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Impact of Changing Seasonal Rainfall Patterns on Rainy-Season Crop Production in the Guinea Savannah of West Africa

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  • Müller, Marc
  • Sanfo, Safietou
  • Laube, Wolfram
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    Abstract

    Rainy-season farming is a major source of income for the rural population in the Guinea Savannah zone of West Africa. Farming systems in the region are dominated by rain-fed production of cereals, but include also leguminous crops and oilseeds. A recent World Bank study has identified high potentials for competitive agricultural production and agriculture-led growth in the Guinea Savannah zones of Sub-Saharan Africa. This optimistic outlook is conditional on appropriate investment strategies, policy reforms, and institutional changes. Furthermore, the World Bank warns that global climate change could pose a potential constraint for agricultural growth due to likely reductions in rainfall levels and significant increases in rainfall variability. This could lead to serious dry spells and a drop of crop yields. The study regions are the département Atakora in Benin, the région Sud-Ouest in Burkina Faso, and the Upper East Region in Ghana. Climate projections and trend estimates for these regions show very heterogeneous results for level and variability of monthly rainfall patterns. Therefore, we want to investigate which potential future developments pose the greater threat for agricultural production in the study regions. We develop a set of regional agricultural supply models, each representing 10-12 cropping activities and roughly 150.000 ha of agricultural area. We distinguish two stages of crop production: The planting stage from April to June and the yield formation stage between June and November. Preliminary results suggest that drought events during the planting stage have a more severe impact on the output of individual crops than drought events during the second stage. In contrast, the impact on total farm revenues appears to be more prominent during the second stage, when farmers have a limited capability to adjust their production plan. A clear if not surprising result is the larger vulnerability of crops with growth cycles ranging from the very beginning to the very end of the rainy season. The observed diversity of cropping activities serves the purpose to reduce the vulnerability to adverse rainfall events within a certain range. However, some extreme events are associated with very poor harvests of specific cash crops, thus severely affecting the income of the farming sector. A comprehensive picture will be obtained once the climate change scenarios are completed and the model results are tested and validated for various settings.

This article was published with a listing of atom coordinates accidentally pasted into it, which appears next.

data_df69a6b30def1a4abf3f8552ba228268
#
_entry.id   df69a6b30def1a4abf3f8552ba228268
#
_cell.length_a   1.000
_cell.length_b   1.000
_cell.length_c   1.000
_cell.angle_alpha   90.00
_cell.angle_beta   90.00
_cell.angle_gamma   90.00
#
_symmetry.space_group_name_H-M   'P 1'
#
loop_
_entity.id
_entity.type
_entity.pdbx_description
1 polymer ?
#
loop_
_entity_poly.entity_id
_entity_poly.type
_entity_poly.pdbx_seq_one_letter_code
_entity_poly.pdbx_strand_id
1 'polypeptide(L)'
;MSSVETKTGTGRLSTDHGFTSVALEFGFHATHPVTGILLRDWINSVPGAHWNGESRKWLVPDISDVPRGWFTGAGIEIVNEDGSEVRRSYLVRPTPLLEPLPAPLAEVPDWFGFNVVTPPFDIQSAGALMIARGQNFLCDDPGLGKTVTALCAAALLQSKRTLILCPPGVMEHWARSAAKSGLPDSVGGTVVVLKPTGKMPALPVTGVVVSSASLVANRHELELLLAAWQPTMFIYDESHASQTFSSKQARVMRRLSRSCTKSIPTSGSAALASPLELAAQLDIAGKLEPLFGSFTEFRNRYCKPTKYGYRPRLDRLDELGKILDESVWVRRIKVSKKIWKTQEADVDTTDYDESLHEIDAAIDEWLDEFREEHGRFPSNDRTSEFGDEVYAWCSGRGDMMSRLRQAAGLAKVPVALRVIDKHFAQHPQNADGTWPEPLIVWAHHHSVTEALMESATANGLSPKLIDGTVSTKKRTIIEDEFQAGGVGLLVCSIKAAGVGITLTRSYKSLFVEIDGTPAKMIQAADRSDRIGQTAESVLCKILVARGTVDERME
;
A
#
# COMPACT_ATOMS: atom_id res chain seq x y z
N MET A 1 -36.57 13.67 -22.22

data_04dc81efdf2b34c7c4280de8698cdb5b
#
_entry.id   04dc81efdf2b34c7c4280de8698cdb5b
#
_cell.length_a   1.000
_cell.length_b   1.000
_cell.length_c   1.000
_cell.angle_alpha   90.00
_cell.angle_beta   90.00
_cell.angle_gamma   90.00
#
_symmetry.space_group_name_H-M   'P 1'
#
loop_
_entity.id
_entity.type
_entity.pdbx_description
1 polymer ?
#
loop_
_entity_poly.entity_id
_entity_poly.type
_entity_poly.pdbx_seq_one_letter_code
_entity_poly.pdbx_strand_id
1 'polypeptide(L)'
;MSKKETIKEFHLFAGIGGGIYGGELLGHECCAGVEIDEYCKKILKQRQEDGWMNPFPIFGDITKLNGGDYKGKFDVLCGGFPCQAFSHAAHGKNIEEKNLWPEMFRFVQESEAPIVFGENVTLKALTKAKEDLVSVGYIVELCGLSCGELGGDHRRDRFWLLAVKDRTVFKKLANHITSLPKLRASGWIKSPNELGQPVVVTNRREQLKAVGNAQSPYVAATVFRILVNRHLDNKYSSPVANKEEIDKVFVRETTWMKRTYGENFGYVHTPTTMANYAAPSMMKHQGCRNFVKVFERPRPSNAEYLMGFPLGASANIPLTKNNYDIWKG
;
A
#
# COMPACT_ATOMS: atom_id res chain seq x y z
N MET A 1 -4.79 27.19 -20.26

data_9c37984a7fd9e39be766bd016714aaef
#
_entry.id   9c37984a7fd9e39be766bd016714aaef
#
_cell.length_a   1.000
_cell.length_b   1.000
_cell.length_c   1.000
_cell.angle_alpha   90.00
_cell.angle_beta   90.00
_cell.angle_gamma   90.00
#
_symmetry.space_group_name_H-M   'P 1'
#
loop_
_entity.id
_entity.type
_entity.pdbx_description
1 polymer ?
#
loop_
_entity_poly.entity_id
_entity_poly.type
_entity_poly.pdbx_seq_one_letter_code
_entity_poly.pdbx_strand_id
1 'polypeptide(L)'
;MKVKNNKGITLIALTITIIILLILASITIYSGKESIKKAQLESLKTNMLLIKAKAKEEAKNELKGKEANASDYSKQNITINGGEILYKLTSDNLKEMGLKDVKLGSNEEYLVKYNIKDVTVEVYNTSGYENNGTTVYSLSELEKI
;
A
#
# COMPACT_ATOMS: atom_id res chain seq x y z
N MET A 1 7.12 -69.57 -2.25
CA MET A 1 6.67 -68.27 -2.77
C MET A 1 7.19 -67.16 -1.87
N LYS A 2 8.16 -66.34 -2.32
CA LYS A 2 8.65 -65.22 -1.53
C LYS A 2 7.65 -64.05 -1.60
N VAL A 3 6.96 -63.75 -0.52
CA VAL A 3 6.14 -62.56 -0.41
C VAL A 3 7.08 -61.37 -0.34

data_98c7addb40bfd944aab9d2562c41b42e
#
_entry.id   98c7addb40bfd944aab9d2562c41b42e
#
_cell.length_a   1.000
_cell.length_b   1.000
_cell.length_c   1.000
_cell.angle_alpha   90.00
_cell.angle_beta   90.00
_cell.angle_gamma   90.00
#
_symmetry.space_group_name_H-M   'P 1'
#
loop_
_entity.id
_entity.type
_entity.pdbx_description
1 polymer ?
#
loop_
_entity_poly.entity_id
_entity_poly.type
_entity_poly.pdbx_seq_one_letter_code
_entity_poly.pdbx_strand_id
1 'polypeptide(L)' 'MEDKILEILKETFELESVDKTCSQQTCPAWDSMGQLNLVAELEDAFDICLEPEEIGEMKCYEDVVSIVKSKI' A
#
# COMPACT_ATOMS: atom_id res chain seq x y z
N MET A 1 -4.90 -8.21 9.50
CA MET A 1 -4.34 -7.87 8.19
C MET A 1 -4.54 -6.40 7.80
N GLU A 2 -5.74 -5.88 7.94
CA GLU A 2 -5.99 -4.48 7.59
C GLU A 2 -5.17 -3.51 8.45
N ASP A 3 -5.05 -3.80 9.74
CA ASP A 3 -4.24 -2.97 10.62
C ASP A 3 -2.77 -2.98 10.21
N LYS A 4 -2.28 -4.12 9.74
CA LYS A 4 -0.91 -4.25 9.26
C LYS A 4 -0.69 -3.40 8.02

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    Bibliographic Info

    Paper provided by Agricultural and Applied Economics Association in its series 2013 Annual Meeting, August 4-6, 2013, Washington, D.C. with number 151208.

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    Date of creation: 2013
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    Handle: RePEc:ags:aaea13:151208

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    Related research

    Keywords: Climate change; West Africa; agricultural production; stochastic production frontier; highest posterior density estimation; Crop Production/Industries; Environmental Economics and Policy; International Development; International Relations/Trade;

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    1. Ngeleza, Guyslain K. & Owusua, Rebecca & Jimah, Kipo & Kolavalli, Shashidhara, 2011. "Cropping practices and labor requirements in field operations for major crops in Ghana: What needs to be mechanized?," IFPRI discussion papers 1074, International Food Policy Research Institute (IFPRI).
    2. Just, Richard E. & Pope, Rulon D., 1978. "Stochastic specification of production functions and economic implications," Journal of Econometrics, Elsevier, vol. 7(1), pages 67-86, February.
    3. Leaver, Rosemary, 2004. "Measuring the supply response function of tobacco in Zimbabwe," Agrekon, Agricultural Economics Association of South Africa (AEASA), vol. 43(1), March.
    4. john M. Antle, 2010. "Asymmetry, Partial Moments, and Production Risk," American Journal of Agricultural Economics, Agricultural and Applied Economics Association, vol. 92(5), pages 1294-1309.
    5. Golan, Amos & Judge, George G. & Miller, Douglas, 1996. "Maximum Entropy Econometrics," Staff General Research Papers 1488, Iowa State University, Department of Economics.
    6. Antle, John M, 1983. "Testing the Stochastic Structure of Production: A Flexible Moment-based Approach," Journal of Business & Economic Statistics, American Statistical Association, vol. 1(3), pages 192-201, July.
    7. Nin-Pratt, Alejandro & Johnson, Michael & Magalhaes, Eduardo & You, Liangzhi & Diao, Xinshen & Chamberlin, Jordan, 2011. "Yield gaps and potential agricultural growth in West and Central Africa:," Research reports alejandronin-pratt, International Food Policy Research Institute (IFPRI).
    8. Michael J. Roberts & Wolfram Schlenker, 2009. "World Supply and Demand of Food Commodity Calories," American Journal of Agricultural Economics, Agricultural and Applied Economics Association, vol. 91(5), pages 1235-1242.
    9. Thomas Heckelei & Hendrik Wolff, 2003. "Estimation of constrained optimisation models for agricultural supply analysis based on generalised maximum entropy," European Review of Agricultural Economics, Foundation for the European Review of Agricultural Economics, vol. 30(1), pages 27-50, March.
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